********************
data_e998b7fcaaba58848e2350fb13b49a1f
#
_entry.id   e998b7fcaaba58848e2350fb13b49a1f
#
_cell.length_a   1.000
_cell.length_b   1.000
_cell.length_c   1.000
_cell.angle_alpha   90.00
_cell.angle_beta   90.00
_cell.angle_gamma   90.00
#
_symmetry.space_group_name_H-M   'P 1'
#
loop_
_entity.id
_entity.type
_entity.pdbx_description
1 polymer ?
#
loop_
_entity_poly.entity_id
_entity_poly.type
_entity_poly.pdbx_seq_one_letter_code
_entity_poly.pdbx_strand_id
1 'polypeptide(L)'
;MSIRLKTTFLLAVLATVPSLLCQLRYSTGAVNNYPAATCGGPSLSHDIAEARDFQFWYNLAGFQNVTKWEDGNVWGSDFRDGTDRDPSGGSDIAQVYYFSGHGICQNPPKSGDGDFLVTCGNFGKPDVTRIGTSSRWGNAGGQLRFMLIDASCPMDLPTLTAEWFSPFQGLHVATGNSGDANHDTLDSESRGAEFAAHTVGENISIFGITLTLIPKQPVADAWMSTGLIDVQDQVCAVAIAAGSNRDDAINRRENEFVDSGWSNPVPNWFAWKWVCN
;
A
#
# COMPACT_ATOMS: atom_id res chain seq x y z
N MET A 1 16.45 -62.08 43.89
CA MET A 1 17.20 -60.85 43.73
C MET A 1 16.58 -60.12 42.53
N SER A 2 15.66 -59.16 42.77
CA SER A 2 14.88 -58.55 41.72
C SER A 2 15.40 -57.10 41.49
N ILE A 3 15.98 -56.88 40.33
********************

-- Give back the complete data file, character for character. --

data_e998b7fcaaba58848e2350fb13b49a1f
#
_entry.id   e998b7fcaaba58848e2350fb13b49a1f
#
_cell.length_a   1.000
_cell.length_b   1.000
_cell.length_c   1.000
_cell.angle_alpha   90.00
_cell.angle_beta   90.00
_cell.angle_gamma   90.00
#
_symmetry.space_group_name_H-M   'P 1'
#
loop_
_entity.id
_entity.type
_entity.pdbx_description
1 polymer ?
#
loop_
_entity_poly.entity_id
_entity_poly.type
_entity_poly.pdbx_seq_one_letter_code
_entity_poly.pdbx_strand_id
1 'polypeptide(L)'
;MSIRLKTTFLLAVLATVPSLLCQLRYSTGAVNNYPAATCGGPSLSHDIAEARDFQFWYNLAGFQNVTKWEDGNVWGSDFRDGTDRDPSGGSDIAQVYYFSGHGICQNPPKSGDGDFLVTCGNFGKPDVTRIGTSSRWGNAGGQLRFMLIDASCPMDLPTLTAEWFSPFQGLHVATGNSGDANHDTLDSESRGAEFAAHTVGENISIFGITLTLIPKQPVADAWMSTGLIDVQDQVCAVAIAAGSNRDDAINRRENEFVDSGWSNPVPNWFAWKWVCN
;
A
#
# COMPACT_ATOMS: atom_id res chain seq x y z
N MET A 1 16.45 -62.08 43.89
CA MET A 1 17.20 -60.85 43.73
C MET A 1 16.58 -60.12 42.53
N SER A 2 15.66 -59.16 42.77
CA SER A 2 14.88 -58.55 41.72
C SER A 2 15.40 -57.10 41.49
N ILE A 3 15.98 -56.88 40.33